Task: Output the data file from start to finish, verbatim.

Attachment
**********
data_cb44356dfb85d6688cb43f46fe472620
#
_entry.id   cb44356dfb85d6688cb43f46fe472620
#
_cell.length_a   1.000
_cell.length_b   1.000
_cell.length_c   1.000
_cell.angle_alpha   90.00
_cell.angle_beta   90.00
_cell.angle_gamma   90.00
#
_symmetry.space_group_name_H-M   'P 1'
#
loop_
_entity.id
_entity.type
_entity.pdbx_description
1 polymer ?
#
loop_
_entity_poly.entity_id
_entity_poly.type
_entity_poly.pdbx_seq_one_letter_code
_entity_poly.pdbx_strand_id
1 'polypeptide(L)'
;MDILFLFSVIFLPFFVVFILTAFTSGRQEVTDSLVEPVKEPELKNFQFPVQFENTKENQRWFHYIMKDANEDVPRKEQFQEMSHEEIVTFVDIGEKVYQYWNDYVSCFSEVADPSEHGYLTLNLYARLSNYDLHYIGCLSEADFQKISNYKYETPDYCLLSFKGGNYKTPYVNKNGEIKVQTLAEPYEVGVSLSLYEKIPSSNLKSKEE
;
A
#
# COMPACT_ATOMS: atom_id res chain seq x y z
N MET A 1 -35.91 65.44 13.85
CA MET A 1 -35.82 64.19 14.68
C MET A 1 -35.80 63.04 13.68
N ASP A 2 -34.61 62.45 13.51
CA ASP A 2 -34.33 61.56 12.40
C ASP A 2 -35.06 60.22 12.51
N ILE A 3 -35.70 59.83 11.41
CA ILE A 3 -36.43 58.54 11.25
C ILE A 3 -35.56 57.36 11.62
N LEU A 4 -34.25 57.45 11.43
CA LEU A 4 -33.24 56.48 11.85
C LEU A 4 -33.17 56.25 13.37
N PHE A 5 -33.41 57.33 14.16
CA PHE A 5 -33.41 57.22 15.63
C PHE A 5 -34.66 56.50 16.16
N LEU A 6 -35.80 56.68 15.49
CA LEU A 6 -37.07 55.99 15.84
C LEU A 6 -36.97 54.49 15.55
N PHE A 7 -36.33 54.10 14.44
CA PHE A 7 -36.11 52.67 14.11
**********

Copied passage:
data_cb44356dfb85d6688cb43f46fe472620
#
_entry.id   cb44356dfb85d6688cb43f46fe472620
#
_cell.length_a   1.000
_cell.length_b   1.000
_cell.length_c   1.000
_cell.angle_alpha   90.00
_cell.angle_beta   90.00
_cell.angle_gamma   90.00
#
_symmetry.space_group_name_H-M   'P 1'
#
loop_
_entity.id
_entity.type
_entity.pdbx_description
1 polymer ?
#
loop_
_entity_poly.entity_id
_entity_poly.type
_entity_poly.pdbx_seq_one_letter_code
_entity_poly.pdbx_strand_id
1 'polypeptide(L)'
;MDILFLFSVIFLPFFVVFILTAFTSGRQEVTDSLVEPVKEPELKNFQFPVQFENTKENQRWFHYIMKDANEDVPRKEQFQEMSHEEIVTFVDIGEKVYQYWNDYVSCFSEVADPSEHGYLTLNLYARLSNYDLHYIGCLSEADFQKISNYKYETPDYCLLSFKGGNYKTPYVNKNGEIKVQTLAEPYEVGVSLSLYEKIPSSNLKSKEE
;
A
#
# COMPACT_ATOMS: atom_id res chain seq x y z
N MET A 1 -35.91 65.44 13.85
CA MET A 1 -35.82 64.19 14.68
C MET A 1 -35.80 63.04 13.68
N ASP A 2 -34.61 62.45 13.51
CA ASP A 2 -34.33 61.56 12.40
C ASP A 2 -35.06 60.22 12.51
N ILE A 3 -35.70 59.83 11.41
CA ILE A 3 -36.43 58.54 11.25
C ILE A 3 -35.56 57.36 11.62
N LEU A 4 -34.25 57.45 11.43
CA LEU A 4 -33.24 56.48 11.85
C LEU A 4 -33.17 56.25 13.37
N PHE A 5 -33.41 57.33 14.16
CA PHE A 5 -33.41 57.22 15.63
C PHE A 5 -34.66 56.50 16.16
N LEU A 6 -35.80 56.68 15.49
CA LEU A 6 -37.07 55.99 15.84
C LEU A 6 -36.97 54.49 15.55
N PHE A 7 -36.33 54.10 14.44
CA PHE A 7 -36.11 52.67 14.11